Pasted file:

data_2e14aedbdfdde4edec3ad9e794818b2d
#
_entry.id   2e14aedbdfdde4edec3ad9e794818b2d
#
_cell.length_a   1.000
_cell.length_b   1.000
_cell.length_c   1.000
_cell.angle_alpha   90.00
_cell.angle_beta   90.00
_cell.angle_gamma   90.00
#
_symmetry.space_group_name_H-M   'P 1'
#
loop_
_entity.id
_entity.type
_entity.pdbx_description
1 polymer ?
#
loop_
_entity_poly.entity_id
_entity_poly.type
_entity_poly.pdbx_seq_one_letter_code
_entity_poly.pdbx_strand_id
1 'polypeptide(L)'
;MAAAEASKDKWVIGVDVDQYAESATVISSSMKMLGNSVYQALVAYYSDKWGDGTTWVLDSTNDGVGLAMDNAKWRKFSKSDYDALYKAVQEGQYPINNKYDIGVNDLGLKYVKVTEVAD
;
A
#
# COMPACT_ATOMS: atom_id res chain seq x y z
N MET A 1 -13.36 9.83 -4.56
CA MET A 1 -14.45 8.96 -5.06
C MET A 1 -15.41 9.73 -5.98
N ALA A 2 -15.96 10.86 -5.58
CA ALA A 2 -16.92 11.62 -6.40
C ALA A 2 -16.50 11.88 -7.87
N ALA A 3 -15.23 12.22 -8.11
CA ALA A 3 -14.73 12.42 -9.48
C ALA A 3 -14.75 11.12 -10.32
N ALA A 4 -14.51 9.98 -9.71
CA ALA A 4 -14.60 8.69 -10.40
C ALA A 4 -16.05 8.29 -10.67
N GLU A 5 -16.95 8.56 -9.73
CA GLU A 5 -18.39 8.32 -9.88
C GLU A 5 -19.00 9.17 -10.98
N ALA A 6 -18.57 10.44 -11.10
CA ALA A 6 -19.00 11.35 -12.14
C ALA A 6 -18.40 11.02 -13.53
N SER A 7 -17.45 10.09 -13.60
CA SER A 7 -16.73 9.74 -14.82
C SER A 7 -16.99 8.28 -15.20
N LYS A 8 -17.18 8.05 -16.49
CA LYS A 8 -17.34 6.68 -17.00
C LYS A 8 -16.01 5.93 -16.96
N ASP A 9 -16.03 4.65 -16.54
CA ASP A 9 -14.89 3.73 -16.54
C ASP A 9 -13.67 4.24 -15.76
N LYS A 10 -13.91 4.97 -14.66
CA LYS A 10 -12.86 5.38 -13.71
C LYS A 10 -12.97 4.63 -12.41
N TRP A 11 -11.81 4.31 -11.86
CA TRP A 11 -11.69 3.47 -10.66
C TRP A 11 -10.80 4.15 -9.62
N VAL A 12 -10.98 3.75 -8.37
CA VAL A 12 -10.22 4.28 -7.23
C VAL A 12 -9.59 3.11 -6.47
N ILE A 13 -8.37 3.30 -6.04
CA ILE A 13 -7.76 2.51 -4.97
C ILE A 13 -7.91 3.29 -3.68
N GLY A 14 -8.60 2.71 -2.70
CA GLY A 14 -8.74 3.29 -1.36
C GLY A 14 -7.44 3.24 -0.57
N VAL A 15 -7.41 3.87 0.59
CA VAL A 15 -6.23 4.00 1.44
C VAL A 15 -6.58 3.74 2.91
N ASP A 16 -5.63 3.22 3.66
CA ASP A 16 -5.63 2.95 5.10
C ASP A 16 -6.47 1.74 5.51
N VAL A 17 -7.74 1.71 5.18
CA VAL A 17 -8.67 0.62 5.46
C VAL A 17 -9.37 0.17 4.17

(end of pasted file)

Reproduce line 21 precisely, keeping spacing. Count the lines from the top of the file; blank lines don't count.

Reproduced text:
_entity_poly.entity_id